Among the pages I’ve added to the Keidan archives this week is this 1958 article from the Yiddish newspaper Morgen Freiheit by the Keidan-born poet and novelist Hirsh Bloshtein. Morgen Freiheit was a publication “affilitated with the Communist Party USA” according to Wikipedia, and Bloshtein himself was a dedicated Communist, who spent most of his life in the Soviet Union, living in what is now the Ukrainian city of Chernivtsi (but was once a leading center of Yiddish culture and literature called Czernowitz.)
Bloshtein is a fascinating and troubling character. According to this sketch, he became active as a poet and writer during World War I, and by the early 1920s was publishing in Yiddish newspapers in Canada and the U.S. as well as Poland, Lithuania and the Soviet Union. In 1925 he emigrated with his young family to Argentina, where he taught, wrote and engaged in leftist political activism. The latter caused his expulsion from the country in 1931; according to his great-nephew, Monty Starr, he left his wife and small children there and never reconnected with them. He returned to the Soviet Union, where he wrote and published in Yiddish during and after World War II.
That fact raises a difficult question: Since Stalin’s regime purged and executed most of the USSR’s major Yiddish writers during that period, why was Bloshtein spared?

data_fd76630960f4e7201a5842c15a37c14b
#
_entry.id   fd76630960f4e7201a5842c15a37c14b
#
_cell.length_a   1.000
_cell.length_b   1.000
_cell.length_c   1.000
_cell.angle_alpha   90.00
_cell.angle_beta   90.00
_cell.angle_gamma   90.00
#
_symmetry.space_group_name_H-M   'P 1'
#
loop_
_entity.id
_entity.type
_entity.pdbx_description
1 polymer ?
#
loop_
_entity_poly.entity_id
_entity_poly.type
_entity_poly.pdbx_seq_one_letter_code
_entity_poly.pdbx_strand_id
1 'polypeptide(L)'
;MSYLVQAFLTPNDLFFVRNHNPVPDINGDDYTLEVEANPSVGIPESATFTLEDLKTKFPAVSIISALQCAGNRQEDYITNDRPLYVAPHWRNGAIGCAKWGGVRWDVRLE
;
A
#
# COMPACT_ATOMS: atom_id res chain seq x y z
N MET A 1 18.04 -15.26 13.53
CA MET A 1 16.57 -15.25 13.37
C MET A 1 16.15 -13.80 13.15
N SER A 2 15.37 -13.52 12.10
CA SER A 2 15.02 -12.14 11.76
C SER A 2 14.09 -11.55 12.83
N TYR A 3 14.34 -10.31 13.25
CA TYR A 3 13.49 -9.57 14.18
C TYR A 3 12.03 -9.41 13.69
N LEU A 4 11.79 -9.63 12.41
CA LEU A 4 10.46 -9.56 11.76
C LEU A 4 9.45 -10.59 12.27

One answer, according to a noted scholar of Soviet Yiddish culture, is that Bloshtein was apparently an informer for the the Soviet secret police. In an email this week, Prof. Gennady Estraikh of New York University told me:
“For many years, Bloshteyn appeared as an “extra” in my reconstruction of the Soviet Yiddish landscape … Recently, however, Bloshteyn emerged as a star in our (my and my Kiev colleague’s) research, based on materials from the Soviet secret police archives. It seems (judging by his numerous reports) that he acted for many years as an enthusiastic informer – certainly from the late 1930s until the early 1950s.”
It is, of course, disturbing to think of a notable Keidaner – or anyone – actively cooperating with the Soviet regime’s most repressive and brutal institution. And it certainly ought to color any reading of his prose or poetry, even when that writing seems to concern the kind of politically anodyne topics he deals with here, here and here. Yet I still think his material is worth including – as did the editors of the 1977 Yizkor book, as long as we keep in mind the context.
Bloshtein’s account of a return to Keidan in the 1950s, for instance, has to be read with the understanding that it is Soviet-approved, carefully vetted and designed to maintain the party line, which means downplaying the specifically Jewish character of the Holocaust and promoting a narrative in which “good Lithuanians” participated in the anti-fascist battle alongside all the other “great Soviet peoples.” While that all sounds almost ridiculous today, it was the state-enforced view for at least half a century, and it’s important to understand that as an important part of the story of Keidan and its diaspora.